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Astronomer of Conicet La Plata, part of the team that observed the formation of stars

Manuel Fernández López was part of the revelation of a clash between two huge gas jets.
Science
11 January, 2019

An astronomer from Conicet La Plata participated in the revelation of the image of a clash between two giant jets of gas, several light years long, during the formation of stars, the body Platense reported in a statement.
Manuel Fernández López is the deputy researcher of the Conicet who was part of the revelation of a clash between two huge gas jets called molecular flows, several light years long, a novelty that has just been released in the journal The Astronomical Journal.
The data that allowed researchers to demonstrate the collision were obtained by the ALMA Observatory, a set of 60 antennas located 5,000 meters high in the Atacama desert in northern Chile.
Focused on the study of the behavior of star formation in a region of the Universe located 500 light years from Earth and known as BHR 71, an international team of scientists led by Luis Zapata, of the National Autonomous University of Mexico, discovered that two molecular flows launched from different points intersect. at high speed.
“Star formation is a process that takes about 10 million years, and the emission of gases in the form of a jet occurs in early stages: more or less after about 10,000 years from the beginning,” Fernández López explained.
“The birth of a star begins with immense amounts of gas and dust that are in space and that at one point collapse by its own weight and are concentrated in the center by the effect of the force of gravity,” he said and explained that this attraction “shapes a flattened disc that rotates at great speed, and in which more and more material remains. which is attracted, where it is produced what will be the shining star.”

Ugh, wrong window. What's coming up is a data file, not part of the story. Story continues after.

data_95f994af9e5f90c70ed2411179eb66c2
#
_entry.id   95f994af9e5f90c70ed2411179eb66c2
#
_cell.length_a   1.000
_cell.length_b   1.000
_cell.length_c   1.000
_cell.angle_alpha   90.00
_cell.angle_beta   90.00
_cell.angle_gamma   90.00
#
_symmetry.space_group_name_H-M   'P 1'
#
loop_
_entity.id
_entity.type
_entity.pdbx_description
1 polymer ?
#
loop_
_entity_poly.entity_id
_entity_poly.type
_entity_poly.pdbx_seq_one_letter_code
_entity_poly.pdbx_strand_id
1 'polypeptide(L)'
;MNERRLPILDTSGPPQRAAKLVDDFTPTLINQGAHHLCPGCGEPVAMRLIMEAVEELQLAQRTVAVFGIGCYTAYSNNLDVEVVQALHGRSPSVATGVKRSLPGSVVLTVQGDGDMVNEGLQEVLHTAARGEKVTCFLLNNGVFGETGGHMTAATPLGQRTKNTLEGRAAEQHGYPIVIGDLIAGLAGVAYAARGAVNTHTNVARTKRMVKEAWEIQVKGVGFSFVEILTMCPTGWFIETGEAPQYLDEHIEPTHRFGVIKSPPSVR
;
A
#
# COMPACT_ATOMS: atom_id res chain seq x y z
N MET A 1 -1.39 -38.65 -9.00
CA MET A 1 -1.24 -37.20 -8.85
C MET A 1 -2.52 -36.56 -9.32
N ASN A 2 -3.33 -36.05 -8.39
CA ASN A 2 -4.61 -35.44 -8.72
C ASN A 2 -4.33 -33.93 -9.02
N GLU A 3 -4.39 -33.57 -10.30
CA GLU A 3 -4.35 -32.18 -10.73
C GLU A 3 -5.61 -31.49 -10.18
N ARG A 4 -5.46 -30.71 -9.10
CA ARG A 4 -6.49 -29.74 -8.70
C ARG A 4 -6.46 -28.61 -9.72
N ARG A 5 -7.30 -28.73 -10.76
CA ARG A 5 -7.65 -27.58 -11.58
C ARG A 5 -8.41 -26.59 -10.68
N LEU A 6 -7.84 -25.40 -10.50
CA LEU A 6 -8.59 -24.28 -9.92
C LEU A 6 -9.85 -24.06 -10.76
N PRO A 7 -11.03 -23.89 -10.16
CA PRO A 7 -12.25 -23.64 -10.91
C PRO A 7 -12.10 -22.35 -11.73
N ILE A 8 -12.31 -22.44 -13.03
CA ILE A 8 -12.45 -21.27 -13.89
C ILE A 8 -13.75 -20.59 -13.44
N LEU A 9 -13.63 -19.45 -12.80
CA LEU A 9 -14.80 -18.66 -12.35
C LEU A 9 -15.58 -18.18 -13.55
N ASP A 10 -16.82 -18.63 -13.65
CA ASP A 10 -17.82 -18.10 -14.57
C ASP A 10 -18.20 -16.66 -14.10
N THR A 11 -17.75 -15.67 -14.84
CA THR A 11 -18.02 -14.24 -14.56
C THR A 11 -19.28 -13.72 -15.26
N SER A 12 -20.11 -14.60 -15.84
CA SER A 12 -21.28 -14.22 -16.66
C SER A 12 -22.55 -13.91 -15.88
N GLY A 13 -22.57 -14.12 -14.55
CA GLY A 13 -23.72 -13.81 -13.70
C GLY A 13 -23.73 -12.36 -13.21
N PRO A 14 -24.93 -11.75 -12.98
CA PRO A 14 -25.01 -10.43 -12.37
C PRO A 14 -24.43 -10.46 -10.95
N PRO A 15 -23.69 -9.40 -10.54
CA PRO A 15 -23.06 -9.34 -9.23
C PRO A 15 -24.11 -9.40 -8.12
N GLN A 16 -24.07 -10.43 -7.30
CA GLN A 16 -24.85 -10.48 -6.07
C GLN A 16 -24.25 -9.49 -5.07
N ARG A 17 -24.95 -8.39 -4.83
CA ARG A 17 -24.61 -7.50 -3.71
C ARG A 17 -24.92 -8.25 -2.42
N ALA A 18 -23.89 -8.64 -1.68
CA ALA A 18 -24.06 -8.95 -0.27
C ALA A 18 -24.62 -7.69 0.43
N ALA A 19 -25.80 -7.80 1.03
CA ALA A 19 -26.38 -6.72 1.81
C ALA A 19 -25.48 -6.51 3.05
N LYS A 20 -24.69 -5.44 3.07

But in this movement not all gas and dust is absorbed by the center: the faster particles come out perpendicular to the disc and up and down. These ejections are the jets or molecular flows.
“They are thrown at hundreds of kilometers per second, and can measure tens of light years, far exceeding the average distance between two stars, which is 4 light years. They are very bright,” said Fernández López.
The observation that the new study reports accounts for what happens between two of these incipient stars, which lack a long time to become such.
In addition to being a curiosity never before photographed, finding is important for the study of star and galaxy formation.
“By the force with which they travel, molecular flows cause turbulence. In space there are clusters of matter that are necessary to give rise to new generations of stars, and precisely the agitation of the jets could disperse them, which would reduce them in proportion,” concluded the researcher.

Source: Télam

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